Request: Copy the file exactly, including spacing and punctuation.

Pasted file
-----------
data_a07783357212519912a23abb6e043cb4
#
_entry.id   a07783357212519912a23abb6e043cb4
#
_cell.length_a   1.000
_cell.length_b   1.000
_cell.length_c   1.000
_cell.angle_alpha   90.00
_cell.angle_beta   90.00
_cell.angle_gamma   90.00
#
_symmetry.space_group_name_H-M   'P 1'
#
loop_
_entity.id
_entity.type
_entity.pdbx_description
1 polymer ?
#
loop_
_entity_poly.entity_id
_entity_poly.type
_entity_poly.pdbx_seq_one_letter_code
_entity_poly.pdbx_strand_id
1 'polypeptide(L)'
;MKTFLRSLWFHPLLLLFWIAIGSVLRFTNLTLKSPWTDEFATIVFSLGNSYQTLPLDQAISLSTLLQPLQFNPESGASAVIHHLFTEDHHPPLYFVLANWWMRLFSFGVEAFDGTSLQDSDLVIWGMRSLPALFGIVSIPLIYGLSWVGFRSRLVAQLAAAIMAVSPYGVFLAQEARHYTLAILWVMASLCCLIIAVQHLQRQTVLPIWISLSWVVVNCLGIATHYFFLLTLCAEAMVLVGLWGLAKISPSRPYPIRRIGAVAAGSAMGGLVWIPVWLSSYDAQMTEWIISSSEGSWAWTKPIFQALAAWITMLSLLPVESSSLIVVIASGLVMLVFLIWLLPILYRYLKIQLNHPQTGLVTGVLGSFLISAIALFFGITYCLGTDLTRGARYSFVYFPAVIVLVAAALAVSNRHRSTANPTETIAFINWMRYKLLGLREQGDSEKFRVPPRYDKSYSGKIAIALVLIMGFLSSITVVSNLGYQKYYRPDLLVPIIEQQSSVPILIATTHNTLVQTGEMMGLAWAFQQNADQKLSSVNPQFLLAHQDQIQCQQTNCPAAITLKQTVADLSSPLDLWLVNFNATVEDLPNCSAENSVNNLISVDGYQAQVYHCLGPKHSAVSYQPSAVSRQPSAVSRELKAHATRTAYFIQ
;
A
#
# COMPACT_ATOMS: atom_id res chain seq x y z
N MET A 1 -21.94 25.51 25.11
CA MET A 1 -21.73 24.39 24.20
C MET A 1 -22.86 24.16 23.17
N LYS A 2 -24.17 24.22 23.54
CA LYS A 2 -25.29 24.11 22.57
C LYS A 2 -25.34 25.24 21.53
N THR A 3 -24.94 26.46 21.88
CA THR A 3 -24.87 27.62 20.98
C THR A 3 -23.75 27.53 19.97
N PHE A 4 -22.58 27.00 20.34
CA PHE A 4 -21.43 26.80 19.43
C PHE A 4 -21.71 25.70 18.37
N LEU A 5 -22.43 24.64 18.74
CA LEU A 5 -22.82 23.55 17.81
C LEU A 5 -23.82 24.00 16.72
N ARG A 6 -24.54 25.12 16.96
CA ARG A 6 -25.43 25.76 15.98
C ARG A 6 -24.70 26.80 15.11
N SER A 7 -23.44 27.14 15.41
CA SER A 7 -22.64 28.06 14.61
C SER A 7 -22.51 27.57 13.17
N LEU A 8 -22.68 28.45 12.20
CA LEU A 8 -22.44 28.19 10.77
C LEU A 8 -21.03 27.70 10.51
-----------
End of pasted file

data_a07783357212519912a23abb6e043cb4
#
_entry.id   a07783357212519912a23abb6e043cb4
#
_cell.length_a   1.000
_cell.length_b   1.000
_cell.length_c   1.000
_cell.angle_alpha   90.00
_cell.angle_beta   90.00
_cell.angle_gamma   90.00
#
_symmetry.space_group_name_H-M   'P 1'
#
loop_
_entity.id
_entity.type
_entity.pdbx_description
1 polymer ?
#
loop_
_entity_poly.entity_id
_entity_poly.type
_entity_poly.pdbx_seq_one_letter_code
_entity_poly.pdbx_strand_id
1 'polypeptide(L)'
;MKTFLRSLWFHPLLLLFWIAIGSVLRFTNLTLKSPWTDEFATIVFSLGNSYQTLPLDQAISLSTLLQPLQFNPESGASAVIHHLFTEDHHPPLYFVLANWWMRLFSFGVEAFDGTSLQDSDLVIWGMRSLPALFGIVSIPLIYGLSWVGFRSRLVAQLAAAIMAVSPYGVFLAQEARHYTLAILWVMASLCCLIIAVQHLQRQTVLPIWISLSWVVVNCLGIATHYFFLLTLCAEAMVLVGLWGLAKISPSRPYPIRRIGAVAAGSAMGGLVWIPVWLSSYDAQMTEWIISSSEGSWAWTKPIFQALAAWITMLSLLPVESSSLIVVIASGLVMLVFLIWLLPILYRYLKIQLNHPQTGLVTGVLGSFLISAIALFFGITYCLGTDLTRGARYSFVYFPAVIVLVAAALAVSNRHRSTANPTETIAFINWMRYKLLGLREQGDSEKFRVPPRYDKSYSGKIAIALVLIMGFLSSITVVSNLGYQKYYRPDLLVPIIEQQSSVPILIATTHNTLVQTGEMMGLAWAFQQNADQKLSSVNPQFLLAHQDQIQCQQTNCPAAITLKQTVADLSSPLDLWLVNFNATVEDLPNCSAENSVNNLISVDGYQAQVYHCLGPKHSAVSYQPSAVSRQPSAVSRELKAHATRTAYFIQ
;
A
#
# COMPACT_ATOMS: atom_id res chain seq x y z
N MET A 1 -21.94 25.51 25.11
CA MET A 1 -21.73 24.39 24.20
C MET A 1 -22.86 24.16 23.17
N LYS A 2 -24.17 24.22 23.54
CA LYS A 2 -25.29 24.11 22.57
C LYS A 2 -25.34 25.24 21.53
N THR A 3 -24.94 26.46 21.88
CA THR A 3 -24.87 27.62 20.98
C THR A 3 -23.75 27.53 19.97
N PHE A 4 -22.58 27.00 20.34
CA PHE A 4 -21.43 26.80 19.43
C PHE A 4 -21.71 25.70 18.37
N LEU A 5 -22.43 24.64 18.74
CA LEU A 5 -22.82 23.55 17.81
C LEU A 5 -23.82 24.00 16.72
N ARG A 6 -24.54 25.12 16.96
CA ARG A 6 -25.43 25.76 15.98
C ARG A 6 -24.70 26.80 15.11
N SER A 7 -23.44 27.14 15.41
CA SER A 7 -22.64 28.06 14.61
C SER A 7 -22.51 27.57 13.17
N LEU A 8 -22.68 28.45 12.20
CA LEU A 8 -22.44 28.19 10.77
C LEU A 8 -21.03 27.70 10.51